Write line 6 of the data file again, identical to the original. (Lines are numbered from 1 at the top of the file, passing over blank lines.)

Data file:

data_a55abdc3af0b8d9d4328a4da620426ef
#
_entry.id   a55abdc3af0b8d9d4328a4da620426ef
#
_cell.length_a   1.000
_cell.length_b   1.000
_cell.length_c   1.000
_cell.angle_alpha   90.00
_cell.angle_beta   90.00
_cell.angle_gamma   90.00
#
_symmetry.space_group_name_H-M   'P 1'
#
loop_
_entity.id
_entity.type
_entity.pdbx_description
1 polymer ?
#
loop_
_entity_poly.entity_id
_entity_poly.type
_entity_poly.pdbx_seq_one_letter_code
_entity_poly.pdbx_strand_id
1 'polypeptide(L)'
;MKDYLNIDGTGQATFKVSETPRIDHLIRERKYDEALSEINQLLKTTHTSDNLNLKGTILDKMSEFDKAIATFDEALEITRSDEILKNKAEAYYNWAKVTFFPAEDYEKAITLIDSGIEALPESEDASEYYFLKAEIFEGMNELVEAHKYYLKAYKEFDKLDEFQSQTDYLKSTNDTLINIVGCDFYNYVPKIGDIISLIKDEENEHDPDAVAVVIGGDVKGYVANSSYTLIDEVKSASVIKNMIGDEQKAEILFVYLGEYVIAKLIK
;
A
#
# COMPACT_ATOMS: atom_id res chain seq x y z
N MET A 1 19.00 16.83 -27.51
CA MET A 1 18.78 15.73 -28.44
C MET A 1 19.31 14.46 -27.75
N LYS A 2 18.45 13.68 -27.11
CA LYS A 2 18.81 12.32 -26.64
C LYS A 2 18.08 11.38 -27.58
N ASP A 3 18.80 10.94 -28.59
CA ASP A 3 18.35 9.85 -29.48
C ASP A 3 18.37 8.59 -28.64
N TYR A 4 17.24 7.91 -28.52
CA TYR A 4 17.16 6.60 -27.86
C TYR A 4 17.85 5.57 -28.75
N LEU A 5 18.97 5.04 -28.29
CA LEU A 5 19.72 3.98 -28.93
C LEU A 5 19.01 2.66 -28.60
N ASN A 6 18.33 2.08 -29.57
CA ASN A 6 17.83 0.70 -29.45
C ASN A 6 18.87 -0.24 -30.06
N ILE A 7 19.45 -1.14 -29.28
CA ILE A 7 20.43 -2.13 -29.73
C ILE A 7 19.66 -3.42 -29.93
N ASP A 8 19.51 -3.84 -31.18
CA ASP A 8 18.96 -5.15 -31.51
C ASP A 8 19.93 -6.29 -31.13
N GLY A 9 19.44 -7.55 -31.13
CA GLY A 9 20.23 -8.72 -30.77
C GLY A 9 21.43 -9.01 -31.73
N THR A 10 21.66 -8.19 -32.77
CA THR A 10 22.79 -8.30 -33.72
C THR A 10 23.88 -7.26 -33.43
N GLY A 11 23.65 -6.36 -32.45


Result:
_cell.length_b   1.000